Art

All art installations will take place at Fair Park From April 20-22.  

 

Art Installation by Jetsonorama

For the past 26 years, physician Chip Thomas has treated patients at a low-cost clinic on the Navajo Nation. He has also found an equal passion in pursuing a more immediate relationship with his community by reflecting back to them some of the beauty they have shared with him through street art photography created under the name Jetsonorama that is focused on social and environmental justice. Thomas’ black-and-white portraits of Navajo people adorn water tanks, abandoned barns, and any other surface he can find throughout the southwest. While Thomas, 56, has gained worldwide recognition for his images, he forgoes a full-time art career for the one he has — treating his patients. “Both are attempting to restore balance and create beauty,” he says of his medical practice and artwork. “One just happens to be more fun.”

 

Jetsonorama will create a 15×20 art wall at EarthX depicting a young girl in his community raking corn, in collaboration with artist Nick Mann from Seattle. He will incorporate the words of Winona LaDuke, an environmentalist, economist, and writer known for her work on tribal land claims and sustainable development, into the piece. 

 

Carving visions of Earth – BlockPrinting Workshop

April 20-22, 2-5 p.m. Free. Click here to sign up. Limited to 30 people per workshop.

Lead by printmaker/artist Thea Gahr of Justseeds Artists’ Cooperative. 

In this engaging three-hour workshop, learn how to use the expressive visual medium of blockprinting to amplify your vision for the continuum of life on earth. Learn how to create an effective design, work with carving tools, and skillfully print your own linoleum block in a space conducive to conversing about our hopes and dreams for participating in the restoration of land, water, air, and human relationship with earth.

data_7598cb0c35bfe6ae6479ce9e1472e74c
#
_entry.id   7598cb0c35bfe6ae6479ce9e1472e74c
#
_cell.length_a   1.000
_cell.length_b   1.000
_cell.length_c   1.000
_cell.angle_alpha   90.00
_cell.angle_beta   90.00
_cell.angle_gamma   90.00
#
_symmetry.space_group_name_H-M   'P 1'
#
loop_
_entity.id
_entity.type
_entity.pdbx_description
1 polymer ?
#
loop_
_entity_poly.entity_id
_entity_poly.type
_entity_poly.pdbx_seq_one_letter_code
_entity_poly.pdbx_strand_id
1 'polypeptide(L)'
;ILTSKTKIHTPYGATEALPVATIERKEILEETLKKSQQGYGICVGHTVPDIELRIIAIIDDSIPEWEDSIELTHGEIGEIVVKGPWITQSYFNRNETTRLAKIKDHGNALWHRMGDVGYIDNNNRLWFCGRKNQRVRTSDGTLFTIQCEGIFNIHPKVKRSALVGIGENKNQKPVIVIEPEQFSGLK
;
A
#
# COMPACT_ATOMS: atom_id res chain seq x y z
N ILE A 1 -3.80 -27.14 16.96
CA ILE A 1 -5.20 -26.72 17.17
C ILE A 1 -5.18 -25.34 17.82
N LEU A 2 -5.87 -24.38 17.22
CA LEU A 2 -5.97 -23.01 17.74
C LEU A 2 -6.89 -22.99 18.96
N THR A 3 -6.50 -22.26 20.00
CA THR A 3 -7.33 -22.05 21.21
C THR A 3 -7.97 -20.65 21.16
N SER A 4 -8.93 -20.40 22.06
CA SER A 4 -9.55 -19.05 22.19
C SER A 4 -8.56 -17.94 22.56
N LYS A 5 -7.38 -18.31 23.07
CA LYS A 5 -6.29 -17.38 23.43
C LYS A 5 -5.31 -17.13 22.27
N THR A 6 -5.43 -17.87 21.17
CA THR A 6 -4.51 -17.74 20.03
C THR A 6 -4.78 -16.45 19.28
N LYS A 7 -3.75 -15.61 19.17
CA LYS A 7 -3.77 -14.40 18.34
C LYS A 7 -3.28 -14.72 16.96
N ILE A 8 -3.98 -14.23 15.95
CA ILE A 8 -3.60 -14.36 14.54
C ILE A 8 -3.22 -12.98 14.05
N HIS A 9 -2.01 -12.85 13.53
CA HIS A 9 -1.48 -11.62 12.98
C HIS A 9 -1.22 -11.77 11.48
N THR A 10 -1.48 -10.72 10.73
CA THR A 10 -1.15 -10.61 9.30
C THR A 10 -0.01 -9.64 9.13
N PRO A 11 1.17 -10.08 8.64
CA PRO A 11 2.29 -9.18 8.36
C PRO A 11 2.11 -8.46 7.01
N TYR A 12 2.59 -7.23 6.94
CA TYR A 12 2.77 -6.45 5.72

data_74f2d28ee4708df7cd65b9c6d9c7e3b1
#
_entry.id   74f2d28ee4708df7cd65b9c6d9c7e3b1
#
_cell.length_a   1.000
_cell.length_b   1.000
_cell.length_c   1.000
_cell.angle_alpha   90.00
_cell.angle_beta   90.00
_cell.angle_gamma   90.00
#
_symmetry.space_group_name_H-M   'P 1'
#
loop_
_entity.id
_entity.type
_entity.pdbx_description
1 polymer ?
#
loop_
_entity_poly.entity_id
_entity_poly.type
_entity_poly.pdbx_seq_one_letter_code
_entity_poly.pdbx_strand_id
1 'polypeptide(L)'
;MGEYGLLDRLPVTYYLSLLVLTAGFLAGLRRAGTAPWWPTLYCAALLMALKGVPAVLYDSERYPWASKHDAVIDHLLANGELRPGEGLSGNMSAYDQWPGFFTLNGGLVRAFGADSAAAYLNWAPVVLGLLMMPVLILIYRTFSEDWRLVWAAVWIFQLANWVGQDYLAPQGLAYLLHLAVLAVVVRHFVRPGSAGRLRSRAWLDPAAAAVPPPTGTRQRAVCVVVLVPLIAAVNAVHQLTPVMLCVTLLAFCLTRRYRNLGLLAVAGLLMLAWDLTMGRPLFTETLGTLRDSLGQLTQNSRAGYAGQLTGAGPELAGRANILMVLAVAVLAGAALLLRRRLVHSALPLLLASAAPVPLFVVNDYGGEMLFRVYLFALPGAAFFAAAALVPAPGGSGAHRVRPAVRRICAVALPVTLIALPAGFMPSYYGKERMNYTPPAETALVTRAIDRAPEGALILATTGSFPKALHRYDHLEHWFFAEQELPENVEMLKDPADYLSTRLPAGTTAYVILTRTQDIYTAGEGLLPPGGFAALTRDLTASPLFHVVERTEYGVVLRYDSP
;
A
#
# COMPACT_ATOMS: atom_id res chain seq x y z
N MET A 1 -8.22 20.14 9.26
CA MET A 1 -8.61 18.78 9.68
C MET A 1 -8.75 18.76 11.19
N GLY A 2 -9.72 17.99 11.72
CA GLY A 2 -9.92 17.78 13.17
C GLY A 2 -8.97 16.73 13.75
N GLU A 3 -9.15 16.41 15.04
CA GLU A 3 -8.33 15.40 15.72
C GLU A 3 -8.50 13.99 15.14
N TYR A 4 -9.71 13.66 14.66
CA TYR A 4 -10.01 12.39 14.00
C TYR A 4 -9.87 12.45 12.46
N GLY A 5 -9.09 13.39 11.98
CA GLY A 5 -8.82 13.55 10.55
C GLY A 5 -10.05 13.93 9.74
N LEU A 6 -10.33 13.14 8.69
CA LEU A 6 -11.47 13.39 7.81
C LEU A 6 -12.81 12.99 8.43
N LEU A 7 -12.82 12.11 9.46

Art in Action: Live Silkscreening

April 20-22, 11 a.m.-1 p.m., drop in.

Interactive silkscreen demonstration; bring a T-shirt and walk away with an image. We will also be giving away silkscreened posters. 

 

Isaac “Izk” Davies

A multi-disciplinary artist, Izk Davies has mainly passed on the gallery scene in favor of making a living with public murals. Davies is bringing his preference for public art to EarthX by highlighting the impact plastic has on the environment and on the wildlife that roams the earth. By stretching plastic around trees or posts in 3D art installations, Davies brings the plight of three endangered species to our attention. We invite EarthX attendees to view the creation in progress.

 

“African Village”

In partnership with Ndaba Mandela and the Africa Rising Foundation

During EarthX, an African Landscape exhibition will be erected. Through the generous donation from the collection of Ndaba Mandela as chairman of the Africa Rising Foundation, it will feature the artwork of Elaine Mató (referred to as Mató as an artist and designer). Mató is a South African artist who is known for her work on the African Cycad and the mythology of her work surrounding The Rain Queen Modjadji. Mató explains that all her work is “based on humanity’s impact on the Earth and the survival of ‘roots’” — a homage to EarthX’s purpose and initiatives. Mató’s most stunning tribute to the African Cycad, a tree which has survived since prehistoric times and represents the sustainability of life, is shown below as a dedicated piece alongside the other donated works.

The works will be available for purchase through auction. 50% of the proceeds will go to EarthX and 50% will go to Africa Rising Foundation.

 

Impact: Humans & Birds in Dallas

Birds Exhibit photo by Guy Reynolds

Birds Exhibit photo by Guy Reynolds

Right in front of our eyes, the natural environment is being reshaped. Glaciers are melting at a rapid pace, loss of sea ice is threatening the polar bear population, and many species of North American birds are considered endangered due to shifting weather patterns and uncertainty involving prey and habitat. A sense of urgency — expressed by a growing “see it before it’s gone” outlook — is settling in among a population realizing that climate change isn’t a future prospect, but a present-day reality. For Dallasites, the moment could be now to consider future impacts on the area’s most significant natural resources, the Great Trinity Forest and Trinity River. These photographs convey the natural history of a Trinity River that not only serves as a migratory freeway and home for a multitude of birds, but also a home to humans.